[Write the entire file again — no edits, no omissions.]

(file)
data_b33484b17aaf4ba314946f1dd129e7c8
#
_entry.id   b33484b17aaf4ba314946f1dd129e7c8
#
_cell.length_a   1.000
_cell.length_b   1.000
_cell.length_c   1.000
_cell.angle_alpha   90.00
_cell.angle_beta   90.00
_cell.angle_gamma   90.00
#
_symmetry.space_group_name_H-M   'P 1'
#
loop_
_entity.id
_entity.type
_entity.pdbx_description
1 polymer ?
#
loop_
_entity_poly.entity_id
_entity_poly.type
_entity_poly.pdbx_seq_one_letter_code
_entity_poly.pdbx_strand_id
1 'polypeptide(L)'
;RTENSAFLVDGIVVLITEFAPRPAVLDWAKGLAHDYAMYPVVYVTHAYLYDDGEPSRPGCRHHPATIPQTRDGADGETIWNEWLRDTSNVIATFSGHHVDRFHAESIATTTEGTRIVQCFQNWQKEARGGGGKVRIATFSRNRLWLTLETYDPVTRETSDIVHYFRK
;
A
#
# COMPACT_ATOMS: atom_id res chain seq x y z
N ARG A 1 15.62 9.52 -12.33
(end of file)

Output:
data_b33484b17aaf4ba314946f1dd129e7c8
#
_entry.id   b33484b17aaf4ba314946f1dd129e7c8
#
_cell.length_a   1.000
_cell.length_b   1.000
_cell.length_c   1.000
_cell.angle_alpha   90.00
_cell.angle_beta   90.00
_cell.angle_gamma   90.00
#
_symmetry.space_group_name_H-M   'P 1'
#
loop_
_entity.id
_entity.type
_entity.pdbx_description
1 polymer ?
#
loop_
_entity_poly.entity_id
_entity_poly.type
_entity_poly.pdbx_seq_one_letter_code
_entity_poly.pdbx_strand_id
1 'polypeptide(L)'
;RTENSAFLVDGIVVLITEFAPRPAVLDWAKGLAHDYAMYPVVYVTHAYLYDDGEPSRPGCRHHPATIPQTRDGADGETIWNEWLRDTSNVIATFSGHHVDRFHAESIATTTEGTRIVQCFQNWQKEARGGGGKVRIATFSRNRLWLTLETYDPVTRETSDIVHYFRK
;
A
#
# COMPACT_ATOMS: atom_id res chain seq x y z
N ARG A 1 15.62 9.52 -12.33